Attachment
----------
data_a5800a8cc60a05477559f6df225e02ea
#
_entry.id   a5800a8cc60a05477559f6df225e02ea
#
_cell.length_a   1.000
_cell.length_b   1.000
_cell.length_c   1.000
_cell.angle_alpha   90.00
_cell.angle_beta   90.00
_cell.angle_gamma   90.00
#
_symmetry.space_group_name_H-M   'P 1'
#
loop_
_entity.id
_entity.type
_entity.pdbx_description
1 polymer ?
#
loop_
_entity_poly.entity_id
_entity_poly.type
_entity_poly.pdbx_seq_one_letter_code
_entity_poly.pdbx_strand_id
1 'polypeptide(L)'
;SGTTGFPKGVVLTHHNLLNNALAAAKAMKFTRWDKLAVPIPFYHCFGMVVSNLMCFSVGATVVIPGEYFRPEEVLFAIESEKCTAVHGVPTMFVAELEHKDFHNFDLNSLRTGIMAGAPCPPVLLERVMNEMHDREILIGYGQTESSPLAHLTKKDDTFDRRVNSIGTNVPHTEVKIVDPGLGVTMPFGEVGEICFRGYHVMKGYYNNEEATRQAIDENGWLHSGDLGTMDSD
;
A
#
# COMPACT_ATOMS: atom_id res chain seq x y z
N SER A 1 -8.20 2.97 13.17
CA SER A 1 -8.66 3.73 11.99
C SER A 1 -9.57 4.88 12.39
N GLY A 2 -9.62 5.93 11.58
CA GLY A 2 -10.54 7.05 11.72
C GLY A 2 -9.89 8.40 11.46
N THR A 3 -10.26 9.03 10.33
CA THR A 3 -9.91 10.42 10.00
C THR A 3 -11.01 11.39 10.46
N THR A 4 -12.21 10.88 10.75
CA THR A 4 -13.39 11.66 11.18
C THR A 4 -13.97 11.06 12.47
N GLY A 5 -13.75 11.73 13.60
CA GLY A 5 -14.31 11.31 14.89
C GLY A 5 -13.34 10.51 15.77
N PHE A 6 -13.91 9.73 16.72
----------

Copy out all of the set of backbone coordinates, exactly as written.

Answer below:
data_a5800a8cc60a05477559f6df225e02ea
#
_entry.id   a5800a8cc60a05477559f6df225e02ea
#
_cell.length_a   1.000
_cell.length_b   1.000
_cell.length_c   1.000
_cell.angle_alpha   90.00
_cell.angle_beta   90.00
_cell.angle_gamma   90.00
#
_symmetry.space_group_name_H-M   'P 1'
#
loop_
_entity.id
_entity.type
_entity.pdbx_description
1 polymer ?
#
loop_
_entity_poly.entity_id
_entity_poly.type
_entity_poly.pdbx_seq_one_letter_code
_entity_poly.pdbx_strand_id
1 'polypeptide(L)'
;SGTTGFPKGVVLTHHNLLNNALAAAKAMKFTRWDKLAVPIPFYHCFGMVVSNLMCFSVGATVVIPGEYFRPEEVLFAIESEKCTAVHGVPTMFVAELEHKDFHNFDLNSLRTGIMAGAPCPPVLLERVMNEMHDREILIGYGQTESSPLAHLTKKDDTFDRRVNSIGTNVPHTEVKIVDPGLGVTMPFGEVGEICFRGYHVMKGYYNNEEATRQAIDENGWLHSGDLGTMDSD
;
A
#
# COMPACT_ATOMS: atom_id res chain seq x y z
N SER A 1 -8.20 2.97 13.17
CA SER A 1 -8.66 3.73 11.99
C SER A 1 -9.57 4.88 12.39
N GLY A 2 -9.62 5.93 11.58
CA GLY A 2 -10.54 7.05 11.72
C GLY A 2 -9.89 8.40 11.46
N THR A 3 -10.26 9.03 10.33
CA THR A 3 -9.91 10.42 10.00
C THR A 3 -11.01 11.39 10.46
N THR A 4 -12.21 10.88 10.75
CA THR A 4 -13.39 11.66 11.18
C THR A 4 -13.97 11.06 12.47
N GLY A 5 -13.75 11.73 13.60
CA GLY A 5 -14.31 11.31 14.89
C GLY A 5 -13.34 10.51 15.77
N PHE A 6 -13.91 9.73 16.72